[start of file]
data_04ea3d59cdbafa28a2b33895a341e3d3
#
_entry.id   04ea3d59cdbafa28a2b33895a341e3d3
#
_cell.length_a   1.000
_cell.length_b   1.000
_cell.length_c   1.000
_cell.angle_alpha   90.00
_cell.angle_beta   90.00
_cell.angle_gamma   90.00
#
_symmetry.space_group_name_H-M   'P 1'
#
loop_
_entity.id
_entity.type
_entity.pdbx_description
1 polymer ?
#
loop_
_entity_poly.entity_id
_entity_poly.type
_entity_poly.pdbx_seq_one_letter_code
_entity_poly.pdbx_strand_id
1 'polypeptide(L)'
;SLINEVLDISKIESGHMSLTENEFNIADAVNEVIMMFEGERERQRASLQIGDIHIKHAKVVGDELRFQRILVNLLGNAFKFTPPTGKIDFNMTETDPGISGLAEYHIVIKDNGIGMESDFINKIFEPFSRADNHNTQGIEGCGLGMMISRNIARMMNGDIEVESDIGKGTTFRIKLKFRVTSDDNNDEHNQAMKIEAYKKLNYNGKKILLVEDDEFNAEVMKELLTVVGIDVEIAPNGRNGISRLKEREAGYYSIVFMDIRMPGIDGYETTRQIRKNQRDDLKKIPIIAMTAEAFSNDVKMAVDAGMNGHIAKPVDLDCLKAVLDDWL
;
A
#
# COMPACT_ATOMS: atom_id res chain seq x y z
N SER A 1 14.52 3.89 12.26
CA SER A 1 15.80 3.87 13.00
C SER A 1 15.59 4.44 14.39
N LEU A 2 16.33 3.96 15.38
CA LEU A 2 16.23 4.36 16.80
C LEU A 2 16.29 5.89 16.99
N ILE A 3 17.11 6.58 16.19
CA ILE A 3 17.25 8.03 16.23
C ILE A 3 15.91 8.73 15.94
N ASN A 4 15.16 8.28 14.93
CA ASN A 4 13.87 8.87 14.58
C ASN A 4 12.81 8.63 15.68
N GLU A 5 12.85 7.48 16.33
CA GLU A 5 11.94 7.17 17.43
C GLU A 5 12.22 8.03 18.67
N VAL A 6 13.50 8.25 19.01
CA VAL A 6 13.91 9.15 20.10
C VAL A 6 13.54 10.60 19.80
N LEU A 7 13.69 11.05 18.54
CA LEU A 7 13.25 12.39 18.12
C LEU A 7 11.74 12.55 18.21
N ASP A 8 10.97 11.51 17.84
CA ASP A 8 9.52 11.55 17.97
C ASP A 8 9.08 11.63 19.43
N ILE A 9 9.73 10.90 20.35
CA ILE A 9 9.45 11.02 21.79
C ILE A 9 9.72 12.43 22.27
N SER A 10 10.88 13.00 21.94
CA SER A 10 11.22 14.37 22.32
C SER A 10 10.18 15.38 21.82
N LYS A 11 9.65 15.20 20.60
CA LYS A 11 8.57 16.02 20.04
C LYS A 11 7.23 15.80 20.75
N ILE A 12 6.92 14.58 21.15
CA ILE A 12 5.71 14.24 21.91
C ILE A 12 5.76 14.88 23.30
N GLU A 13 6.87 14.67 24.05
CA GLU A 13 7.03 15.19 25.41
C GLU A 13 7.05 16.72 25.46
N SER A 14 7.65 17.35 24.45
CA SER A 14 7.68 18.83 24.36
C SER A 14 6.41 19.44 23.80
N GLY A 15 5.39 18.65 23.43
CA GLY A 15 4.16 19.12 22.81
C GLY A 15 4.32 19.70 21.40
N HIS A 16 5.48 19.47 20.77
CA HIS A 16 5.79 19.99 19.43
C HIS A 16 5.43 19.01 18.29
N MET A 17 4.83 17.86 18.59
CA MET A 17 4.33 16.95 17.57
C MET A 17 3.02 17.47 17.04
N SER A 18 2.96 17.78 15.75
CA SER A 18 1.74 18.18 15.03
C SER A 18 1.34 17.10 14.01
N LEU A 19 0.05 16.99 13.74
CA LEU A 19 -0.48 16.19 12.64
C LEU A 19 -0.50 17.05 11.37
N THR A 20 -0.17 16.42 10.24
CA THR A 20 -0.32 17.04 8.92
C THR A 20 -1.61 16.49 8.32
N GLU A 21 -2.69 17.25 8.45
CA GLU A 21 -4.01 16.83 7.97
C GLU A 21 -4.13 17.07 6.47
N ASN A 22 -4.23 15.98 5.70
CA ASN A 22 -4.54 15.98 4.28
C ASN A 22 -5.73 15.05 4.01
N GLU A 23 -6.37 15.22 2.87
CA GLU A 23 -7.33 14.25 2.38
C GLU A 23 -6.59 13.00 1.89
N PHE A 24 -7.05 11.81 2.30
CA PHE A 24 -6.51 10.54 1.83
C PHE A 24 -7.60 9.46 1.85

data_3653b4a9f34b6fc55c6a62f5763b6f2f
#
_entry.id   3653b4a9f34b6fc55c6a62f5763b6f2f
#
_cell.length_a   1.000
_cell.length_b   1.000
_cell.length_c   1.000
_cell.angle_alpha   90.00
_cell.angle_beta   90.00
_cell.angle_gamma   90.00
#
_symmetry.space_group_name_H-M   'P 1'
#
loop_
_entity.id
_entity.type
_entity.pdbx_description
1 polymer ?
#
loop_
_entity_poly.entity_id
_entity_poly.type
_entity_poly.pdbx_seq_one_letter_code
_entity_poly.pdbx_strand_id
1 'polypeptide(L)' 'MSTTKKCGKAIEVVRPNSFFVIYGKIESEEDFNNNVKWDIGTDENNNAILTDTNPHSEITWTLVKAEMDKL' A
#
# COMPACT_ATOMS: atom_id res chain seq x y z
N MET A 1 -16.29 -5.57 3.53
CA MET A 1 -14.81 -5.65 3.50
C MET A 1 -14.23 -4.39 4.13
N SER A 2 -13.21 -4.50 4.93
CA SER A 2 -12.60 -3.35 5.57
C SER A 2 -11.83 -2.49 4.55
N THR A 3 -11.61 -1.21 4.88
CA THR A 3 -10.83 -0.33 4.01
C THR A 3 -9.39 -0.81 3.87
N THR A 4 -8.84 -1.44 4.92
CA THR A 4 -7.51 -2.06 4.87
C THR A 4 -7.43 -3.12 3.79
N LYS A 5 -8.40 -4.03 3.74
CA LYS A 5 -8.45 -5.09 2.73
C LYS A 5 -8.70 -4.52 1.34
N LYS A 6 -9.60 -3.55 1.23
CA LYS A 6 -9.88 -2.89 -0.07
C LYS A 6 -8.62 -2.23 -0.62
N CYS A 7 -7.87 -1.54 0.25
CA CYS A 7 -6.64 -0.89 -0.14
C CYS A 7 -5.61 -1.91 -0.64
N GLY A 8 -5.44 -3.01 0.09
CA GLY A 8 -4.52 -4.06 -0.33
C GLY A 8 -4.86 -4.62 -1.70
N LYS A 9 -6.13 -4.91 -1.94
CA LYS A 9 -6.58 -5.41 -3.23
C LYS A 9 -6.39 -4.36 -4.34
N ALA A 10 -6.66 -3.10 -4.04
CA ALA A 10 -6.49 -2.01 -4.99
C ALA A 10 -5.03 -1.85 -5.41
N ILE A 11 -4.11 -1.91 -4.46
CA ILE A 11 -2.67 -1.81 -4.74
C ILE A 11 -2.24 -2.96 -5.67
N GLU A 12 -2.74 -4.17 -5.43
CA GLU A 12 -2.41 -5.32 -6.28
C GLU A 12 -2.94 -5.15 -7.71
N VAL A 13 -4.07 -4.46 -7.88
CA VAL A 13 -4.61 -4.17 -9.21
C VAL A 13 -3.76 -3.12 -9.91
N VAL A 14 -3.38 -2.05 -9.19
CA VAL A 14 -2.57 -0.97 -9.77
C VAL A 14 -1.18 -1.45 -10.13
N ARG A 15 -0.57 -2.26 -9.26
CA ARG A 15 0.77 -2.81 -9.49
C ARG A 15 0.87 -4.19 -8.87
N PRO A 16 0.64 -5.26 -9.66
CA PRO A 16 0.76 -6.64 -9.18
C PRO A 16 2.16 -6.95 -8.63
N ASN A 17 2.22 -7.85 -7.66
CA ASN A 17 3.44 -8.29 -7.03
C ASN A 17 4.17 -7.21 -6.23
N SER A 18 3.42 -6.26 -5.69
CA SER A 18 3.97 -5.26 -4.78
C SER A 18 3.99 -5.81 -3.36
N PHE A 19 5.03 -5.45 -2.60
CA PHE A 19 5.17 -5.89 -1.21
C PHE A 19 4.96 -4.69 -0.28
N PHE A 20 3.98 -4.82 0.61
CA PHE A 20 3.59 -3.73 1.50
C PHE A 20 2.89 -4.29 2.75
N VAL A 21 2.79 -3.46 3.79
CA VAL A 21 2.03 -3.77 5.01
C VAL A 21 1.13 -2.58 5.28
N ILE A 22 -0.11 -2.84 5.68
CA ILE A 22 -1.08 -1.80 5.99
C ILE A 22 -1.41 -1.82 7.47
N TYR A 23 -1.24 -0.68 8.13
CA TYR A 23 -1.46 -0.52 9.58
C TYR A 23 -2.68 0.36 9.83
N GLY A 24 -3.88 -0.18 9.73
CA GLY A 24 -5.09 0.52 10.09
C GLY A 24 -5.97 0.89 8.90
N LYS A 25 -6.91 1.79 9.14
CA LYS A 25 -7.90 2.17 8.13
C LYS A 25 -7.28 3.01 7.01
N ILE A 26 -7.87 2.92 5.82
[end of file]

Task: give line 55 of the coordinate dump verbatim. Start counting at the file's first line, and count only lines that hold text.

N ILE A 9 9.73 10.90 20.35